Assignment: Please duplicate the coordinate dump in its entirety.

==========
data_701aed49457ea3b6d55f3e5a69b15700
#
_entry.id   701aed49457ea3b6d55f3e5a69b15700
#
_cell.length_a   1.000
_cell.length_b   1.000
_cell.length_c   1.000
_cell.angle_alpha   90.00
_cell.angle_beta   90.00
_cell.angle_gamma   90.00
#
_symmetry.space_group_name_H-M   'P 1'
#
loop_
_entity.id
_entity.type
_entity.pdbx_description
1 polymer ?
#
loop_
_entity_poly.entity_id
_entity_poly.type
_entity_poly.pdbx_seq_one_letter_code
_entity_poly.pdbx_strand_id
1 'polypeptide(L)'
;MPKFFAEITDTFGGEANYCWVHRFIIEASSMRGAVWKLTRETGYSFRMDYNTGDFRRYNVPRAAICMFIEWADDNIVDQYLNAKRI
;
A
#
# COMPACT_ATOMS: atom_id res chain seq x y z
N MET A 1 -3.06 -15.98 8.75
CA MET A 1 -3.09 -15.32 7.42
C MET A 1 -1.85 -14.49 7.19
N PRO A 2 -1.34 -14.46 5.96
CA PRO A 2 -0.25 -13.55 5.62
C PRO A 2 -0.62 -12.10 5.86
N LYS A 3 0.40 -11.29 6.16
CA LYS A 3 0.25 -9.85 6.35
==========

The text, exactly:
data_701aed49457ea3b6d55f3e5a69b15700
#
_entry.id   701aed49457ea3b6d55f3e5a69b15700
#
_cell.length_a   1.000
_cell.length_b   1.000
_cell.length_c   1.000
_cell.angle_alpha   90.00
_cell.angle_beta   90.00
_cell.angle_gamma   90.00
#
_symmetry.space_group_name_H-M   'P 1'
#
loop_
_entity.id
_entity.type
_entity.pdbx_description
1 polymer ?
#
loop_
_entity_poly.entity_id
_entity_poly.type
_entity_poly.pdbx_seq_one_letter_code
_entity_poly.pdbx_strand_id
1 'polypeptide(L)'
;MPKFFAEITDTFGGEANYCWVHRFIIEASSMRGAVWKLTRETGYSFRMDYNTGDFRRYNVPRAAICMFIEWADDNIVDQYLNAKRI
;
A
#
# COMPACT_ATOMS: atom_id res chain seq x y z
N MET A 1 -3.06 -15.98 8.75
CA MET A 1 -3.09 -15.32 7.42
C MET A 1 -1.85 -14.49 7.19
N PRO A 2 -1.34 -14.46 5.96
CA PRO A 2 -0.25 -13.55 5.62
C PRO A 2 -0.62 -12.10 5.86
N LYS A 3 0.40 -11.29 6.16
CA LYS A 3 0.25 -9.85 6.35